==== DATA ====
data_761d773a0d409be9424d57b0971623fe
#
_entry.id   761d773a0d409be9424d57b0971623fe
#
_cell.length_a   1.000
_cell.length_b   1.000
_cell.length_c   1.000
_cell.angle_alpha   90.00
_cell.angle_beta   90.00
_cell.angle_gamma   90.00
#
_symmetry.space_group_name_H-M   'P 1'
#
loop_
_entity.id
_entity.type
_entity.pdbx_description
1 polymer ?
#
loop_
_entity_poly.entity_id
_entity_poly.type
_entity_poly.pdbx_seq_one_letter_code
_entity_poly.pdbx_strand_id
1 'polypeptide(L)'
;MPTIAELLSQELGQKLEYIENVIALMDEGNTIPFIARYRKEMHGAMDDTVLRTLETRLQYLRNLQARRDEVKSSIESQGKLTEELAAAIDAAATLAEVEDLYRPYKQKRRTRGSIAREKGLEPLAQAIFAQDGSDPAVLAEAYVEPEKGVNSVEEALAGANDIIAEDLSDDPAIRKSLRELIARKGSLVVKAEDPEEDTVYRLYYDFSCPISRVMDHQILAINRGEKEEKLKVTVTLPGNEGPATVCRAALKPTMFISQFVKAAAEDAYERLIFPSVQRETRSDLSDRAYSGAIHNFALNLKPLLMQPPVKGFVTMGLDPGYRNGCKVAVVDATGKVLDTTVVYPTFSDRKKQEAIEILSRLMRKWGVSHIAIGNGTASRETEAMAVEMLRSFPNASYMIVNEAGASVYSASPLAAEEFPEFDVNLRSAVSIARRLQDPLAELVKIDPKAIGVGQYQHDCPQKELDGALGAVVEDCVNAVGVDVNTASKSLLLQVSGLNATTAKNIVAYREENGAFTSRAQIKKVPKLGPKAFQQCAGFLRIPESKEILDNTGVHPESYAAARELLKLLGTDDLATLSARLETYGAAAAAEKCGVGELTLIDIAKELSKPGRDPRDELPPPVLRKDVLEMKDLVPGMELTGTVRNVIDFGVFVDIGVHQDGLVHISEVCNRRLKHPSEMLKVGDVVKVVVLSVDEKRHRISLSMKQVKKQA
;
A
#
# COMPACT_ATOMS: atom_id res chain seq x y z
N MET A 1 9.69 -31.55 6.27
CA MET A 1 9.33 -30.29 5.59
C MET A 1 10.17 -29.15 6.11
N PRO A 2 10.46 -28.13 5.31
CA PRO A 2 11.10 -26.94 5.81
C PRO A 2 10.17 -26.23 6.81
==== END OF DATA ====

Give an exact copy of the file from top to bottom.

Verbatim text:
data_761d773a0d409be9424d57b0971623fe
#
_entry.id   761d773a0d409be9424d57b0971623fe
#
_cell.length_a   1.000
_cell.length_b   1.000
_cell.length_c   1.000
_cell.angle_alpha   90.00
_cell.angle_beta   90.00
_cell.angle_gamma   90.00
#
_symmetry.space_group_name_H-M   'P 1'
#
loop_
_entity.id
_entity.type
_entity.pdbx_description
1 polymer ?
#
loop_
_entity_poly.entity_id
_entity_poly.type
_entity_poly.pdbx_seq_one_letter_code
_entity_poly.pdbx_strand_id
1 'polypeptide(L)'
;MPTIAELLSQELGQKLEYIENVIALMDEGNTIPFIARYRKEMHGAMDDTVLRTLETRLQYLRNLQARRDEVKSSIESQGKLTEELAAAIDAAATLAEVEDLYRPYKQKRRTRGSIAREKGLEPLAQAIFAQDGSDPAVLAEAYVEPEKGVNSVEEALAGANDIIAEDLSDDPAIRKSLRELIARKGSLVVKAEDPEEDTVYRLYYDFSCPISRVMDHQILAINRGEKEEKLKVTVTLPGNEGPATVCRAALKPTMFISQFVKAAAEDAYERLIFPSVQRETRSDLSDRAYSGAIHNFALNLKPLLMQPPVKGFVTMGLDPGYRNGCKVAVVDATGKVLDTTVVYPTFSDRKKQEAIEILSRLMRKWGVSHIAIGNGTASRETEAMAVEMLRSFPNASYMIVNEAGASVYSASPLAAEEFPEFDVNLRSAVSIARRLQDPLAELVKIDPKAIGVGQYQHDCPQKELDGALGAVVEDCVNAVGVDVNTASKSLLLQVSGLNATTAKNIVAYREENGAFTSRAQIKKVPKLGPKAFQQCAGFLRIPESKEILDNTGVHPESYAAARELLKLLGTDDLATLSARLETYGAAAAAEKCGVGELTLIDIAKELSKPGRDPRDELPPPVLRKDVLEMKDLVPGMELTGTVRNVIDFGVFVDIGVHQDGLVHISEVCNRRLKHPSEMLKVGDVVKVVVLSVDEKRHRISLSMKQVKKQA
;
A
#
# COMPACT_ATOMS: atom_id res chain seq x y z
N MET A 1 9.69 -31.55 6.27
CA MET A 1 9.33 -30.29 5.59
C MET A 1 10.17 -29.15 6.11
N PRO A 2 10.46 -28.13 5.31
CA PRO A 2 11.10 -26.94 5.81
C PRO A 2 10.17 -26.23 6.81